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Last push emphasizes getting voters to polls CAMPAIGN 1995


After all the charges and counter-charges, the fund raising and fund spending, the polls, posturing and promises, winning the Democratic mayoral primary will boil down to turning out the vote.

In the past week, the campaigns of Mayor Kurt L. Schmoke and City Council President Mary Pat Clarke have slammed their organizations into high gear to spur voters to the polls tomorrow, and then, of course, ensure they "vote right."

"It's a full-court press," said Larry S. Gibson, Mr. Schmoke's campaign manager and chief political handler. He is trying to return the mayor to City Hall for a third term.

"We've done everything," said Linda Eberhart, chief political strategist for Mrs. Clarke. The challenger has closed an earlier gap and is within striking distance of the mayor. "We haven't not done anything."

For both sides, that has included printing, mailing and distributing last-minute campaign literature, setting up and staffing telephone banks, spreading the word door-to-door, handing out and erecting lawn and window signs, and unleashing sound trucks on the city.

The campaigns also have labored to train poll workers, print sample ballots, arrange for "flush teams" to get registered voters in targeted areas to the polls, order meals for volunteers and rides for the aged and infirm.

Both sides know that the push to Get Out The Vote (G-O-T-V) is critical. Conventional wisdom has it that such efforts account for much as 5 percent of the overall turnout in an election.

"If we're moving 3 to 5 percent of the voters with G-O-T-V, in a close election like this, it's very important," said Ms. Eberhart, as red-and-white-shirted volunteers hustled past her in Clarke headquarters at 2511 N. Charles St.

To the uninitiated, the G-O-T-V push in the frenzied, final days of a campaign appears to be sheer chaos, as thousands of volunteers are mobilized behind one candidate or the other.

It is, in fact, a detail-oriented battle plan -- calculated, though hardly an exact science -- based on analyses of voting trends, candidates' strengths and weaknesses, and, always, the numbers.

Clarke supporters late last week hunched over tables at her headquarters in a three-story Charles Village rowhouse, stuffing envelopes for a final mailing -- the last of more than 1 million pieces of campaign literature distributed this year on her behalf.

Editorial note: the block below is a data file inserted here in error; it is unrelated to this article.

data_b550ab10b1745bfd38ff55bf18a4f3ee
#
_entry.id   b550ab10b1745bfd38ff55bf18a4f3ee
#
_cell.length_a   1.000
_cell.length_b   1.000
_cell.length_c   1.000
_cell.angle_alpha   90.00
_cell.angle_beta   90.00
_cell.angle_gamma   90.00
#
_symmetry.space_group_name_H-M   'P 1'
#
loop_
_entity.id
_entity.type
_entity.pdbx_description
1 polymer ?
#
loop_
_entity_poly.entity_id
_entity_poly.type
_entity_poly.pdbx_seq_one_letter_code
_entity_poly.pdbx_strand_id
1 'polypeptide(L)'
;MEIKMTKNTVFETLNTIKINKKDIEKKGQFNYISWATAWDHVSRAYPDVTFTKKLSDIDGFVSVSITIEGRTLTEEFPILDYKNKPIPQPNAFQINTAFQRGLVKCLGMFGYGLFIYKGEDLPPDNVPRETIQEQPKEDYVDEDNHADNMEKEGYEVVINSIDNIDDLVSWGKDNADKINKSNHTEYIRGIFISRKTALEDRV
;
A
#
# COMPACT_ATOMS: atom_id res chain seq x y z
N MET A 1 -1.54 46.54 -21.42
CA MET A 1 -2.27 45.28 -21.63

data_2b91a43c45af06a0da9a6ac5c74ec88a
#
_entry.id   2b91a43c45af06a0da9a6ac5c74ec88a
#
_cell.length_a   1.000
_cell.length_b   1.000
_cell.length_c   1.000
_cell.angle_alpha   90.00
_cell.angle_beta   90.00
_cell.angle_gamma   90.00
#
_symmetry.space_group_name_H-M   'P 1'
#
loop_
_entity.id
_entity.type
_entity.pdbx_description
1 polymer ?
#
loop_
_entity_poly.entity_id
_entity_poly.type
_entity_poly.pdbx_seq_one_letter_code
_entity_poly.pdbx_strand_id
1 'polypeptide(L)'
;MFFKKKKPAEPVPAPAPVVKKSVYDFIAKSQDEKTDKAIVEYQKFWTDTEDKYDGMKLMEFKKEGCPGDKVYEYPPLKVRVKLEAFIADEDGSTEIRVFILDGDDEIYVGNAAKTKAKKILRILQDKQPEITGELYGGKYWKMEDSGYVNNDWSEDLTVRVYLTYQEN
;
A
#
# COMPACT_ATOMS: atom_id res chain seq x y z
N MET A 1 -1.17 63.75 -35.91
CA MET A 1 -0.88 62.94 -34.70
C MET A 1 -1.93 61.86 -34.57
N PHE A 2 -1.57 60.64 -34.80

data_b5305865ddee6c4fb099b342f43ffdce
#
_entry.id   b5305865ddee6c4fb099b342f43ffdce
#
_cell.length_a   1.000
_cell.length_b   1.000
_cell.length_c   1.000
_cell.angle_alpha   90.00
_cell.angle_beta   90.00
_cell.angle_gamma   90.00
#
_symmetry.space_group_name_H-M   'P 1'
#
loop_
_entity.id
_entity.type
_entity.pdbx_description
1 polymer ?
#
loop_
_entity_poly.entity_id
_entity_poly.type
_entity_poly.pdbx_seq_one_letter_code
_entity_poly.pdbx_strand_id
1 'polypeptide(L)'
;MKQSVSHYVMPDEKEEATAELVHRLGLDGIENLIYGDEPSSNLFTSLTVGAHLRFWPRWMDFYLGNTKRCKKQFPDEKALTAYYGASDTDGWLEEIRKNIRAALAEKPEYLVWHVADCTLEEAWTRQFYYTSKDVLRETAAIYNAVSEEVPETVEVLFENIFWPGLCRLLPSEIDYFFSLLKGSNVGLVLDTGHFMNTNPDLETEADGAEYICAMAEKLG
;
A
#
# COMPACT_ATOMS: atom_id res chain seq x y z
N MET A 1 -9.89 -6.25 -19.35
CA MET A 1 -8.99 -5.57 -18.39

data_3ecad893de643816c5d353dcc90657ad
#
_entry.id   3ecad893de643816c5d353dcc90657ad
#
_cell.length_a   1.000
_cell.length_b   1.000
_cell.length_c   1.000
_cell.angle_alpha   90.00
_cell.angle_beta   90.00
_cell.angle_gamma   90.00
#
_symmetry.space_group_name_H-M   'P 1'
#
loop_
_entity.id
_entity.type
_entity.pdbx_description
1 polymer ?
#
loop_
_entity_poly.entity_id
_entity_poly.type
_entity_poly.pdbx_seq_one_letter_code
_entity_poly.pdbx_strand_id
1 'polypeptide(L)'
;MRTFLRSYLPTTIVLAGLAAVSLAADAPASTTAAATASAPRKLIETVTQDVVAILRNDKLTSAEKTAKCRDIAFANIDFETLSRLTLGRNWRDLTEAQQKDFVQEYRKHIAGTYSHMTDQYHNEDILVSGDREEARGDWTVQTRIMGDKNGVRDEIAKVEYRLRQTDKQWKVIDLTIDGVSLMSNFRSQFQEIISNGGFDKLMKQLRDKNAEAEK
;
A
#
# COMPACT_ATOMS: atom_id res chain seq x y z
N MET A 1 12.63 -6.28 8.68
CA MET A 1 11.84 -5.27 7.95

For the final push, Mr. Gibson ordered 100,000 copies of a 28-page, full-color newspaper-style tabloid called "Baltimore Progress," which touts what the Schmoke administration has done for 50 areas of the city.

Those were dropped at the Schmoke headquarters, a downtown office building at 213 St. Paul Place, on Thursday night and were gone by Friday afternoon. Another 75,000 were delivered Saturday.

Over the weekend, Schmoke supporters also hand-delivered to 50,000 city residents copies of a slick 156-page book of administration highlights called "Reasons to Be Proud" -- in addition to 50,000 copies already mailed to voters.

In this election, Mr. Gibson and Ms. Eberhart, experienced strategists with very different styles, serve as generals deploying the troops of two warring armies.

The best recent example of G-O-T-V's importance -- particularly in Baltimore -- is the effort that helped put Gov. Parris N. Glendening over the top by 5,993 votes in November in his race against Republican Ellen R. Sauerbrey.

But the alliances forged for the good of the Democratic Party last year -- a concept that Glendening strategist and Maryland Secretary of State John T. Willis refers to as "layering" -- have broken apart in this year's mayoral primary.

Different factions -- labor, church and community groups, political organizations and clubs -- have split, lining up behind one candidate or the other.

As an incumbent mayor, however, Mr. Schmoke has been able to draw from the city's staff for election day volunteers, as he did last year for Mr. Glendening. Just last week, for instance, some of his department heads put out the call to city workers for volunteers for election day duty.

Although the campaigns are understandably secretive about specifics for election day G-O-T-V, some of the plans are high profile. The most visible G-O-T-V effort has been launched by state Sen. Larry Young, the West Baltimore Democrat who has been credited with squeezing out the vote by the busload for Mr. Glendening last year.

Mr. Young has established a "Baltimore 95 -- Get Out The Vote" campaign, a group of community leaders, clergy and politicians organized to back Mr. Schmoke, primarily on the city's west side, which includes the mayor's political base.

Mr. Gibson called Mr. Young's role "very, very important."

As for Mrs. Clarke's G-O-T-V effort, Ms. Eberhart said, "We have a very heavy, street-oriented campaign."

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